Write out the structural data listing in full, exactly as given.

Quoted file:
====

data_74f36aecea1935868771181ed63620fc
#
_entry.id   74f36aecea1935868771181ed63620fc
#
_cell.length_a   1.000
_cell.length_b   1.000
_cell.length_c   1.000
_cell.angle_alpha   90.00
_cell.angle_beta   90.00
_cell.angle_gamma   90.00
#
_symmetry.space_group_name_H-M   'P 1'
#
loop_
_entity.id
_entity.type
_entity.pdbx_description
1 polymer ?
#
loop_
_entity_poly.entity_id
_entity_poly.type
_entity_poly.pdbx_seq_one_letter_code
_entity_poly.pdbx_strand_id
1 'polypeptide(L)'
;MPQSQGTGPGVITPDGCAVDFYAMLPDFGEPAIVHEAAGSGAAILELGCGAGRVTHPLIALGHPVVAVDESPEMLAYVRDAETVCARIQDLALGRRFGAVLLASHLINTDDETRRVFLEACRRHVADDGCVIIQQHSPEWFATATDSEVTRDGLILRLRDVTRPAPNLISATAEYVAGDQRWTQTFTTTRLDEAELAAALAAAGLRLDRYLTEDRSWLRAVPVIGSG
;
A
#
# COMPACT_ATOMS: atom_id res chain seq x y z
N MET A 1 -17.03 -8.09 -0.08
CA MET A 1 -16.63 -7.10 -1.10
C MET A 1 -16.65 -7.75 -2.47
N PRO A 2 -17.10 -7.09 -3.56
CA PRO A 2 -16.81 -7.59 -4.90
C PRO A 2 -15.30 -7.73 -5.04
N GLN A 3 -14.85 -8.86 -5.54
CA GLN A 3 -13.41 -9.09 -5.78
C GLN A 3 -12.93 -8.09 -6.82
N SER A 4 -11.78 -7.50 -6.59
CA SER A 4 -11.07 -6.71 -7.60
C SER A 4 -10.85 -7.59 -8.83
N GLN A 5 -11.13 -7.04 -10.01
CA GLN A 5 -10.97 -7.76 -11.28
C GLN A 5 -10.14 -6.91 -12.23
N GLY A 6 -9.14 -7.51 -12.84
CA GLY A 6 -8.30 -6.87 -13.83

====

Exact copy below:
data_74f36aecea1935868771181ed63620fc
#
_entry.id   74f36aecea1935868771181ed63620fc
#
_cell.length_a   1.000
_cell.length_b   1.000
_cell.length_c   1.000
_cell.angle_alpha   90.00
_cell.angle_beta   90.00
_cell.angle_gamma   90.00
#
_symmetry.space_group_name_H-M   'P 1'
#
loop_
_entity.id
_entity.type
_entity.pdbx_description
1 polymer ?
#
loop_
_entity_poly.entity_id
_entity_poly.type
_entity_poly.pdbx_seq_one_letter_code
_entity_poly.pdbx_strand_id
1 'polypeptide(L)'
;MPQSQGTGPGVITPDGCAVDFYAMLPDFGEPAIVHEAAGSGAAILELGCGAGRVTHPLIALGHPVVAVDESPEMLAYVRDAETVCARIQDLALGRRFGAVLLASHLINTDDETRRVFLEACRRHVADDGCVIIQQHSPEWFATATDSEVTRDGLILRLRDVTRPAPNLISATAEYVAGDQRWTQTFTTTRLDEAELAAALAAAGLRLDRYLTEDRSWLRAVPVIGSG
;
A
#
# COMPACT_ATOMS: atom_id res chain seq x y z
N MET A 1 -17.03 -8.09 -0.08
CA MET A 1 -16.63 -7.10 -1.10
C MET A 1 -16.65 -7.75 -2.47
N PRO A 2 -17.10 -7.09 -3.56
CA PRO A 2 -16.81 -7.59 -4.90
C PRO A 2 -15.30 -7.73 -5.04
N GLN A 3 -14.85 -8.86 -5.54
CA GLN A 3 -13.41 -9.09 -5.78
C GLN A 3 -12.93 -8.09 -6.82
N SER A 4 -11.78 -7.50 -6.59
CA SER A 4 -11.07 -6.71 -7.60
C SER A 4 -10.85 -7.59 -8.83
N GLN A 5 -11.13 -7.04 -10.01
CA GLN A 5 -10.97 -7.76 -11.28
C GLN A 5 -10.14 -6.91 -12.23
N GLY A 6 -9.14 -7.51 -12.84
CA GLY A 6 -8.30 -6.87 -13.83